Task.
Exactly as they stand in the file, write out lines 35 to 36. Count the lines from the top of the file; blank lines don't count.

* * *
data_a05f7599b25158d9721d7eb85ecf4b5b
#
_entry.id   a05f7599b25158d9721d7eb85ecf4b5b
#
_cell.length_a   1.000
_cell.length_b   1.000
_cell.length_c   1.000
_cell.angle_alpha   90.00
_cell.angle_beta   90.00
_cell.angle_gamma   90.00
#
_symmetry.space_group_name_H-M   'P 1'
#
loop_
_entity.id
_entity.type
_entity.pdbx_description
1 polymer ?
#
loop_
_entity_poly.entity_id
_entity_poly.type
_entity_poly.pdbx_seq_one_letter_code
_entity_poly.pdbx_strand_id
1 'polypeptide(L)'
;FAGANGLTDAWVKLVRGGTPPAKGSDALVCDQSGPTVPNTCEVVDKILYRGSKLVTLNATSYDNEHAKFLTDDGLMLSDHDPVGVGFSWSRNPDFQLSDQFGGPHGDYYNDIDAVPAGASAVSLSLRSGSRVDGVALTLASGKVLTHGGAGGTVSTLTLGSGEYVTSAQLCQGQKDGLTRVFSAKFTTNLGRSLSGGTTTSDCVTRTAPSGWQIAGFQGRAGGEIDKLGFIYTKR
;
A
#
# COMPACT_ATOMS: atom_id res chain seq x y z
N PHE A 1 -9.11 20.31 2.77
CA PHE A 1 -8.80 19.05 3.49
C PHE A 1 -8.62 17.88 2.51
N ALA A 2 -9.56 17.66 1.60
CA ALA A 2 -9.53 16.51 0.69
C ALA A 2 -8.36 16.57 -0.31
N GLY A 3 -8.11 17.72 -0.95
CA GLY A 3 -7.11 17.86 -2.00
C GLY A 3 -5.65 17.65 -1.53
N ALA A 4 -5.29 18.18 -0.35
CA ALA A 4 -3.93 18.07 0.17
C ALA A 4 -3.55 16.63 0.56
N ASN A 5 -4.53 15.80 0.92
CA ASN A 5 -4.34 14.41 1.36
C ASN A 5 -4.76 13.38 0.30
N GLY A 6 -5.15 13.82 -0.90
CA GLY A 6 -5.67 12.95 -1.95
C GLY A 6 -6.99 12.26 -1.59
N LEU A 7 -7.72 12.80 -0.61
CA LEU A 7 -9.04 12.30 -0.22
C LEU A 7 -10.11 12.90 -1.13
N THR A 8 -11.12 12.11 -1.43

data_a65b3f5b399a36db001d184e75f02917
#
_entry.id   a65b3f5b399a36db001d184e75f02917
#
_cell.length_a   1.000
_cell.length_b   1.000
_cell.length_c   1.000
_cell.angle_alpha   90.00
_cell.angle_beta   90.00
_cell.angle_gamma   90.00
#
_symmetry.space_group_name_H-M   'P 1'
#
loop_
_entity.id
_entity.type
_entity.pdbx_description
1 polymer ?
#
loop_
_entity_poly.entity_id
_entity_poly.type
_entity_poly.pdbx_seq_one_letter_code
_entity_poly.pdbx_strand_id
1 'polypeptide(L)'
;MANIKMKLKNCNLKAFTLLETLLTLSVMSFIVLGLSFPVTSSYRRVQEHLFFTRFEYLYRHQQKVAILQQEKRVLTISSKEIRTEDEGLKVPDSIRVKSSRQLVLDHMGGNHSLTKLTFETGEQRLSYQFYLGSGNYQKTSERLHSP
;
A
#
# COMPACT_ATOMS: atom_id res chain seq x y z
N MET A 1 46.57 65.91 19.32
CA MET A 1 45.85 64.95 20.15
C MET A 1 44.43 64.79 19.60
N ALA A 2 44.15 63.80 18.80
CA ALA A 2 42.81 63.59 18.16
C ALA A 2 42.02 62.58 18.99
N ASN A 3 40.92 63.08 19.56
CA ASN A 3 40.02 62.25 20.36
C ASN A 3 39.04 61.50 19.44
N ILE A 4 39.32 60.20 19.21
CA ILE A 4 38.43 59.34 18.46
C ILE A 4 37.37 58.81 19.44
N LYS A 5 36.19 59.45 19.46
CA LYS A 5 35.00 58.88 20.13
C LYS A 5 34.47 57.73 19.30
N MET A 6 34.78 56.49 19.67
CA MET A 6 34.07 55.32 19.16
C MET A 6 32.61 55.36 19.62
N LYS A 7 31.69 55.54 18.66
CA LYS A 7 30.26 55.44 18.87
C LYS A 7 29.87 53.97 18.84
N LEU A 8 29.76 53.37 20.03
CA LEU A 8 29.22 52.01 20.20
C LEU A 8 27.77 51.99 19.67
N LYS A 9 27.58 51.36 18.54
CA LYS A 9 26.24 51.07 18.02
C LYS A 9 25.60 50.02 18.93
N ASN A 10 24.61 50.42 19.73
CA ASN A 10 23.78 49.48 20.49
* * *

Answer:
CA ALA A 2 -9.53 16.51 0.69
C ALA A 2 -8.36 16.57 -0.31